February 01, 2013 /24-7PressRelease/
-- The dangers of athletics: High school football and brain damage
All sports involve some risk of injury. The nature of athletics coupled with the fearlessness of many children leads to thousands of sports-related accidents yearly. Yet, a recent study has brought forth disturbing data concerning long-term brain damage in football players, even those who only play at an amateur level.
High school football may lead to long-term brain damage
The Boston University Center for the Study of Traumatic Encephalopathy recently conducted a study which found evidence that playing football in high school can lead to long-term brain damage.
Researchers examined the brains of 85 deceased people who were military veterans and former athletes. In their examination, researchers looked for signs of chronic traumatic encephalopathy. CTE is a neurodegenerative disease that can be the result of repetitive mild traumatic brain injuries.
Of the brains examined, 68 were found to have CTE, and 34 of those brains belonged to former professional football players and one semi-pro football player. More surprisingly, 15 of the 68 brains with CTE were from people who had only played high school or college football.
Through a survey conducted as part of the study, the Boston University researchers were able to confirm a total of 50 cases of football players with CTE. Most alarming, the study found CTE injuries in six individuals who only played football in high school. Although, this data indicates that short-term football activity can lead to CTE injuries, it may not necessarily mean that playing football will automatically lead to such brain injuries.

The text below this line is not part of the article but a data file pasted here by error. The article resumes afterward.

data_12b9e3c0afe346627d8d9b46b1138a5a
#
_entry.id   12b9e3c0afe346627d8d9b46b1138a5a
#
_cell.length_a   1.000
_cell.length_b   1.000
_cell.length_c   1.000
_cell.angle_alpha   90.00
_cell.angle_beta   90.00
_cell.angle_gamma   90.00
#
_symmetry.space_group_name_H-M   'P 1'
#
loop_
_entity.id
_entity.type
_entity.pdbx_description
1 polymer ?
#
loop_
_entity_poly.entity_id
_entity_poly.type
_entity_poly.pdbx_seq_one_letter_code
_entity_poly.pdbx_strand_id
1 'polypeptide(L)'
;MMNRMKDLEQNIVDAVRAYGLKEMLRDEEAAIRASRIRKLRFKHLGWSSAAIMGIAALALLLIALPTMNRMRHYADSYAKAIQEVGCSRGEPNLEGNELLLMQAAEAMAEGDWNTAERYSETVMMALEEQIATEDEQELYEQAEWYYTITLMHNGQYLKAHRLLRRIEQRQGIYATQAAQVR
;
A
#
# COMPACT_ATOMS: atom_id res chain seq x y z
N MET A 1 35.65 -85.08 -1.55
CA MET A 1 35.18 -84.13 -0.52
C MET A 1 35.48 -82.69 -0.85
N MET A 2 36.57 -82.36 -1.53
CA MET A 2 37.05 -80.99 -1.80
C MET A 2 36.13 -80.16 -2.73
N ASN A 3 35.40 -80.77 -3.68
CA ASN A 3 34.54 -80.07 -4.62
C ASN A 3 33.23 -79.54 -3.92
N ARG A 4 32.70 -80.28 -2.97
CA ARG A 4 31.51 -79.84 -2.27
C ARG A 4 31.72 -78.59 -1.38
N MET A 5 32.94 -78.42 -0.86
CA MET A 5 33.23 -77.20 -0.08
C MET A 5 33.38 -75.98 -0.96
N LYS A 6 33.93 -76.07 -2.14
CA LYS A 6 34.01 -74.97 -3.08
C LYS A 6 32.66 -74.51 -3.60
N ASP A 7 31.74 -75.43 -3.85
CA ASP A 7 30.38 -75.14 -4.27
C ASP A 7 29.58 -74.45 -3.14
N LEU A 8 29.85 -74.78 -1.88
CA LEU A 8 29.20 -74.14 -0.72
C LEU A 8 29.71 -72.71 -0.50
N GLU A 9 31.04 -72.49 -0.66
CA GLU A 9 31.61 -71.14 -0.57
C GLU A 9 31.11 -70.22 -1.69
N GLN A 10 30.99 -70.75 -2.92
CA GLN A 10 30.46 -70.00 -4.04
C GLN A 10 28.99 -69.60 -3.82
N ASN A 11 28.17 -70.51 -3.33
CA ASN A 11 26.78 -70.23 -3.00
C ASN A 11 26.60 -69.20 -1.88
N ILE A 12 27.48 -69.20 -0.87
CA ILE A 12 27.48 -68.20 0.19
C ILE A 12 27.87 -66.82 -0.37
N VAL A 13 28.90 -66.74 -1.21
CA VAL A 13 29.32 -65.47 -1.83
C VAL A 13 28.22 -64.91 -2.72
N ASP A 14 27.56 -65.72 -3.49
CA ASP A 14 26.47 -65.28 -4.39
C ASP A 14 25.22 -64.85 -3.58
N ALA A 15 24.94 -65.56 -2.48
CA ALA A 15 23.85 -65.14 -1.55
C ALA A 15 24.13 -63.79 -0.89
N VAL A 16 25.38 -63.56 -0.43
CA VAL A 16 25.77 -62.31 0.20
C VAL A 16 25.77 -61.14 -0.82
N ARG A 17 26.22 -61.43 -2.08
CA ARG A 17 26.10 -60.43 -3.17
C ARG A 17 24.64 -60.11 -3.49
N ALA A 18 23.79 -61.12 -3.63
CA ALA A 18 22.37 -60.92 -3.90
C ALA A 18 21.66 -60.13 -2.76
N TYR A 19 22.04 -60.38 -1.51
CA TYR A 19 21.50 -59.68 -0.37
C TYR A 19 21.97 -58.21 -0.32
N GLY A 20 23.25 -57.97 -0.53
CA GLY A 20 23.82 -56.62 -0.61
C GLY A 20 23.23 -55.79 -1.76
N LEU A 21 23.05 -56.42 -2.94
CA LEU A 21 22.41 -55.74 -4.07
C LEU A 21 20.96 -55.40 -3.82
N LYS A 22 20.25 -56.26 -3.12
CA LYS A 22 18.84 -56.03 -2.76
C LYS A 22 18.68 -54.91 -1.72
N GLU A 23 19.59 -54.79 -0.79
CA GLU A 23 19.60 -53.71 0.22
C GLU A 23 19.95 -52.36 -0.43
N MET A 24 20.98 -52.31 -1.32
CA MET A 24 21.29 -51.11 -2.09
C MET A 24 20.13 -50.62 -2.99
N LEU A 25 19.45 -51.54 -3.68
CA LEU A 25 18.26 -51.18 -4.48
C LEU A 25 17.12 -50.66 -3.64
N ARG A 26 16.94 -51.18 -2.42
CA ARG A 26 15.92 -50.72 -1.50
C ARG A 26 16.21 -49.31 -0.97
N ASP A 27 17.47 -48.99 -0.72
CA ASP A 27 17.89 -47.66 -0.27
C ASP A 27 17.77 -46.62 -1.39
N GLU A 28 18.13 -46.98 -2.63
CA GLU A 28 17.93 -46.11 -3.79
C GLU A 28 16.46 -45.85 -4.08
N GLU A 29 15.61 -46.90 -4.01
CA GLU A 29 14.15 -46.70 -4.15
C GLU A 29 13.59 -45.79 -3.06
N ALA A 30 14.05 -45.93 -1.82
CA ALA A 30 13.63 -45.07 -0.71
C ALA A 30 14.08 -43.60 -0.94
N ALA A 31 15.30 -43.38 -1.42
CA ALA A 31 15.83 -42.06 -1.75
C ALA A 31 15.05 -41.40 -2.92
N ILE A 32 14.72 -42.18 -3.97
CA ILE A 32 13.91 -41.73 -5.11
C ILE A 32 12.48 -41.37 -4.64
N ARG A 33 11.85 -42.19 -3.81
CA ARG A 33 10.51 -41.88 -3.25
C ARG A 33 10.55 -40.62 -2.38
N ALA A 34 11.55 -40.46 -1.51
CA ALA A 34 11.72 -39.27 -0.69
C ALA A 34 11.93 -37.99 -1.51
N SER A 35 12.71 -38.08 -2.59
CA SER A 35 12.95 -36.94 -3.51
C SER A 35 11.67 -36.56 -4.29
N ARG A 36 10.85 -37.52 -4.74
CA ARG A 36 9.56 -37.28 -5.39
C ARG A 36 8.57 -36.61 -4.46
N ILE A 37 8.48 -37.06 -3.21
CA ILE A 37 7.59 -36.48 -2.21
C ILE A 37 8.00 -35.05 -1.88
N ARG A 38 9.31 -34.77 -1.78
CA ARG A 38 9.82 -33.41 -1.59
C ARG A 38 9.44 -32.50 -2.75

Ongoing debate over relationship between football and CTE
Not all neuroscience experts believe there is a correlation between football and brain injuries. Among these skeptics is the co-director of the Matthew Gfeller Sport-Related Traumatic Brain Injury Research Institute at the University of North Carolina, who also serves on the NFL's Head, Neck & Spine committee. He recently said that most of the neuroscience community, including himself, does not believe that studies have found a causal relationship between repetitive head trauma in football and CTE.
Moreover, many athletes are not convinced by the study's findings. A former Harvard football player does not see a causal relationship and called such assertions "smoke and mirrors." An orthopedic surgeon who is in charge of scientific activities for the International Olympics Committee also has doubts about Boston University's research.
Legal options for a sports injury
Regardless of what future research will conclude, the results of the study will certainly fuel the ongoing debate regarding the risks of football. Further, for all sports, it is important that there's proper supervision and safety equipment and that those responsible do their utmost to avoid serious accidents and injuries. If you have a loved one who has suffered a traumatic brain injury through sports, it is wise to contact an experienced personal injury attorney. An attorney can help you assess your options and whether the injured party may be entitled to compensation.
Article provided by Bamieh & Erickson PLC
Visit us at http://www.bamiehericksonpersonalinjury.com---
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